An exploration of Middle-earth's creation story and the role of music in Tolkien's tales.
Originally published as part of The Silmarillion in 1977, “Ainulindalë” is the creation story of Middle-earth. Like the biblical account, it begins mysteriously with one great Divinity, but from there goes down a far different path. Whereas the biblical story involves speaking creation into being, Tolkien’s vision involves the creation of lesser gods who then create a great music that brings Middle-earth into reality.
In Tolkien’s Overture, John Carswell conducts a close reading of the text of “Ainulindalë”, and then goes on to explore the role of music in Middle-earth’s history, from the creation of Elves, Dwarves, and Men in the First Age to the great events of the late Third Age as recounted in The Hobbit and The Lord of the Rings. Furthermore, it delves into the mystery of evil, as embodied in the mighty Melkor, the great villain of the First Age and the mentor of Sauron, the Dark Lord of Mordor.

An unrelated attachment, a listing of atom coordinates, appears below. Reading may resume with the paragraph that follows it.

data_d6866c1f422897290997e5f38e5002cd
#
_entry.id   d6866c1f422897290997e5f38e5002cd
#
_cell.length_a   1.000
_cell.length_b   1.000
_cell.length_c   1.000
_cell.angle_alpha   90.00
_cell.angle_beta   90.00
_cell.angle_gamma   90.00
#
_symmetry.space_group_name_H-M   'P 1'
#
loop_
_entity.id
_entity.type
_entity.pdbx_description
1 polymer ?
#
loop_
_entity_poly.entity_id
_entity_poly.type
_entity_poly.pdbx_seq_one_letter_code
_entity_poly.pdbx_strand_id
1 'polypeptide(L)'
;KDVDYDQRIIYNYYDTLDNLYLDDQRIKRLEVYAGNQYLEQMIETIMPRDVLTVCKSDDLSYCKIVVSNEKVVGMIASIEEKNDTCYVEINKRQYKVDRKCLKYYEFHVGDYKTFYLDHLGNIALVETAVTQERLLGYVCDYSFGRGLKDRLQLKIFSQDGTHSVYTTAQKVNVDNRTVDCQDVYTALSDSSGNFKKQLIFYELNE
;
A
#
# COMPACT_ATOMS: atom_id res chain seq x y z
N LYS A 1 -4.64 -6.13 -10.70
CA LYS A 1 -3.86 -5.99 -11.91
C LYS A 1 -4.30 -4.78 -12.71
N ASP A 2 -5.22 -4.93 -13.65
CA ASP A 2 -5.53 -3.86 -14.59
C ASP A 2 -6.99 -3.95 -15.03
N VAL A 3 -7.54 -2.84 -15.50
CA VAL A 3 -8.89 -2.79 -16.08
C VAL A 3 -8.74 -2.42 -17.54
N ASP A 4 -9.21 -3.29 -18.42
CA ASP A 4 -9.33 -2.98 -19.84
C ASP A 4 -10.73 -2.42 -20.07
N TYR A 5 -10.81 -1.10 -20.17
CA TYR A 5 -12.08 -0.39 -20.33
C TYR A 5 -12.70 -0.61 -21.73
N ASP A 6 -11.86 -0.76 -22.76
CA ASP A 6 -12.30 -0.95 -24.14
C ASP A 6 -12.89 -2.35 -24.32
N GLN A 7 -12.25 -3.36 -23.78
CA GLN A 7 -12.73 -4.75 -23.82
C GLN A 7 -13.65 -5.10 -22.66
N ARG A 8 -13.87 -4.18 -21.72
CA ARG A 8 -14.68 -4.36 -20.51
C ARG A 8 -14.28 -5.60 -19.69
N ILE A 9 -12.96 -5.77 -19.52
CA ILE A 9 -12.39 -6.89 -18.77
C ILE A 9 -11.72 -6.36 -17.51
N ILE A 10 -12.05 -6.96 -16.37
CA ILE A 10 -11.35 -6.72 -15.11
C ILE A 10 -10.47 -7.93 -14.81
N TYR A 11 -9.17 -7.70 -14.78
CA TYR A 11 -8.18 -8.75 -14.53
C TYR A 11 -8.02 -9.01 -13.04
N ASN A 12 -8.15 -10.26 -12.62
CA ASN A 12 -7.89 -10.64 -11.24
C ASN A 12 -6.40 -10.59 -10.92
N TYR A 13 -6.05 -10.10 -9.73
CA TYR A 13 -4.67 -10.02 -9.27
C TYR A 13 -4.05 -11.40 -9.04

From the mystical song of the seas to the voice of Lúthien to the strangely musical ways of Tom Bombadil, the reader will come away with a far deeper understanding of Tolkien’s imaginary world, and see clearly how music is truly the preternatural fabric from which Middle-earth is made.
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